• Quail M.A.
      • Smith M.
      • Coupland P.
      • et al.
      A tale of three next generation sequencing platforms: comparison of Ion Torrent, Pacific Biosciences and Illumina MiSeq sequencers.
      ). By contrast, the MiSeq relies on the detection of fluorescence generated by the incorporation of fluorescently labeled nucleotides into the growing strand of DNA (
      • Quail M.A.
      • Smith M.
      • Coupland P.
      • et al.
      A tale of three next generation sequencing platforms: comparison of Ion Torrent, Pacific Biosciences and Illumina MiSeq sequencers.
      ).

      Data analysis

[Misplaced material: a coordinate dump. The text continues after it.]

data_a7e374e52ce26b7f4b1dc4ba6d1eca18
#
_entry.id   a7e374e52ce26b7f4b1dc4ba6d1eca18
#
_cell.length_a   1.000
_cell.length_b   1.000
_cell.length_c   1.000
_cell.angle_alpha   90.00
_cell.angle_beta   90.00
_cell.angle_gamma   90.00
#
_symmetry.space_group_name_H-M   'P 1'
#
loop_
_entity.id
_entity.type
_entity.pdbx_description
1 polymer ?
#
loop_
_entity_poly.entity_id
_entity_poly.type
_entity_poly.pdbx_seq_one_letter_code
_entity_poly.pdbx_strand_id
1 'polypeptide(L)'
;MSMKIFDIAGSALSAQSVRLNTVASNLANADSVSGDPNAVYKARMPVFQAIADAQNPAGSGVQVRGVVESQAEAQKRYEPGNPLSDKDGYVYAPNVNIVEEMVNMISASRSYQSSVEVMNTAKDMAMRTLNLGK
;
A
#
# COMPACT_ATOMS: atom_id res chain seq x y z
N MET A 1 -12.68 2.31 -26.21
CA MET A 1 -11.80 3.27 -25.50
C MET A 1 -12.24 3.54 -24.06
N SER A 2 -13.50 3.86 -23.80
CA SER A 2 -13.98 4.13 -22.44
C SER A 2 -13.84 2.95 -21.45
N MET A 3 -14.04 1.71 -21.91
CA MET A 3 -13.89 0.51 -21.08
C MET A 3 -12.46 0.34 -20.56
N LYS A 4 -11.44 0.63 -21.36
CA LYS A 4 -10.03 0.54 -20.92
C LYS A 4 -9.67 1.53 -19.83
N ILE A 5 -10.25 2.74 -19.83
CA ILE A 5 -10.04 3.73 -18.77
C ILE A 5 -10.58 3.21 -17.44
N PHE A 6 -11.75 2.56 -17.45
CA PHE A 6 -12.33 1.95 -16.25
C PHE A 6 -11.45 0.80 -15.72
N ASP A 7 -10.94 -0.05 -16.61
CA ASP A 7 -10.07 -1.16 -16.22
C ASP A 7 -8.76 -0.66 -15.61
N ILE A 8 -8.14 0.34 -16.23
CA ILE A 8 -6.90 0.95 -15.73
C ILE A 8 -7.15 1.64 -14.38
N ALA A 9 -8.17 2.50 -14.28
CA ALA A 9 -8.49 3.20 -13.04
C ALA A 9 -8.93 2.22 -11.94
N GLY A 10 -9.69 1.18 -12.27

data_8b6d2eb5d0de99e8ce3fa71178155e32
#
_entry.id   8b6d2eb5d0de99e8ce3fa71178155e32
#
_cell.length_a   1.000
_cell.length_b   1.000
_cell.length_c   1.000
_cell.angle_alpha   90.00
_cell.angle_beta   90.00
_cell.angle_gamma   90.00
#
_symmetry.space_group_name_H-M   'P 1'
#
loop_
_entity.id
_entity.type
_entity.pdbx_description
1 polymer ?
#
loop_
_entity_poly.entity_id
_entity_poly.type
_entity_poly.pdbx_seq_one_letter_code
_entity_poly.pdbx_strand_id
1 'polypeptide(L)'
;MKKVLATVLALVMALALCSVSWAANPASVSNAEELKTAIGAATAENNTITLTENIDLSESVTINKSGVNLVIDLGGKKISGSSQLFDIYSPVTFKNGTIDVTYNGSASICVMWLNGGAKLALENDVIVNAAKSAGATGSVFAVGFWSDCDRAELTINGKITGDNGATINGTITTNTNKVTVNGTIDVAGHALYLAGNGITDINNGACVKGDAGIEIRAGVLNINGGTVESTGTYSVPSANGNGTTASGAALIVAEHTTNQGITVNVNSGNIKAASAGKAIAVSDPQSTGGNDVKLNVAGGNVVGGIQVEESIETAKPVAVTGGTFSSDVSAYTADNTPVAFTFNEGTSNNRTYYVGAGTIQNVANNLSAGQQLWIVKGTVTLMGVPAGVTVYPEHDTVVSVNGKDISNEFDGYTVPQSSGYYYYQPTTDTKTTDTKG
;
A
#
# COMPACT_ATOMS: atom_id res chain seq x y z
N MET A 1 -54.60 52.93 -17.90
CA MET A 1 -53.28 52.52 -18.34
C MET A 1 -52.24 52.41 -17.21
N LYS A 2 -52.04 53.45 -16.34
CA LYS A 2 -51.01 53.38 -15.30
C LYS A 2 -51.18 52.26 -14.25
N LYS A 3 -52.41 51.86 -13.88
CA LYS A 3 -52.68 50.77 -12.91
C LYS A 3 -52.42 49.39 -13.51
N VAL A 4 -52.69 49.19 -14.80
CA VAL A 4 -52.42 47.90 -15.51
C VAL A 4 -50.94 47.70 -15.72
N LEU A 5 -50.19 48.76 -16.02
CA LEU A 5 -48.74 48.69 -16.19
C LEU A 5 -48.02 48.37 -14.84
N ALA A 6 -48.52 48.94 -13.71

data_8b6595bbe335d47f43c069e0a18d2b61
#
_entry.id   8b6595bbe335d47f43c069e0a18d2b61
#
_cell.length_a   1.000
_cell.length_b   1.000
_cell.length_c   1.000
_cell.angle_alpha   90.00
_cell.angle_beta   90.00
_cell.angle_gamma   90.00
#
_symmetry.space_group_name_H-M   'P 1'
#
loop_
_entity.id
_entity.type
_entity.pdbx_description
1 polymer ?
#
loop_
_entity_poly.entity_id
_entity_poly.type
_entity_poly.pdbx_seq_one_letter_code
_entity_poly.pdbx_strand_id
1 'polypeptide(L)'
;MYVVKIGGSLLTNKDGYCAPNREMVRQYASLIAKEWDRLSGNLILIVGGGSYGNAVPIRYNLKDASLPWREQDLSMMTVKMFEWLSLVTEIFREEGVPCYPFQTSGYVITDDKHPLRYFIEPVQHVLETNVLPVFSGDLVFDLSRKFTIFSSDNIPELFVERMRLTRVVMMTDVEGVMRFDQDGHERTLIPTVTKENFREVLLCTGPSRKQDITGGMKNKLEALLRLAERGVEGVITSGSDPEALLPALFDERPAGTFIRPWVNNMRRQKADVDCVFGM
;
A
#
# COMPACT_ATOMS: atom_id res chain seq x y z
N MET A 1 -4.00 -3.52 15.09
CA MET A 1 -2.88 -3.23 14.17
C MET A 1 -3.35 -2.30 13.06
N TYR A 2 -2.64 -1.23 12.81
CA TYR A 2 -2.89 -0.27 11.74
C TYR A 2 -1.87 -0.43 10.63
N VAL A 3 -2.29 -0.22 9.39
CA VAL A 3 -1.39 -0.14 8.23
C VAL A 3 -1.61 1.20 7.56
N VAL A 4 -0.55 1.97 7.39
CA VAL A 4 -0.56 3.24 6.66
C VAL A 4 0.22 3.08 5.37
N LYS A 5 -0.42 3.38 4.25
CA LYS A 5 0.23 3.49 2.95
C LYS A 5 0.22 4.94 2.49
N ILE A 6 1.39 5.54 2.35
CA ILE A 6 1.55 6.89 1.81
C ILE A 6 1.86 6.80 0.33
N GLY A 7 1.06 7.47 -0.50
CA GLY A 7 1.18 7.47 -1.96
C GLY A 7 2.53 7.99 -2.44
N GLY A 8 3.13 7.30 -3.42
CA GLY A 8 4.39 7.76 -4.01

Once sequencing is complete, raw sequence data must undergo several analysis steps. A generalized data analysis pipeline for NGS data includes preprocessing the data to remove adapter sequences and low-quality reads, mapping of the data to a reference genome or de novo alignment of the sequence reads, and analysis of the compiled sequence. Analysis of the sequence can include a wide variety of bioinformatics assessments, including genetic variant calling for detection of SNPs or indels (i.e., the insertion or deletion of bases), detection of novel genes or regulatory elements, and assessment of transcript expression levels. Analysis can also include identification of both somatic and germline mutation events that may contribute to the diagnosis of a disease or genetic condition. Many free online tools and software packages exist to perform the bioinformatics necessary to successfully analyze sequence data (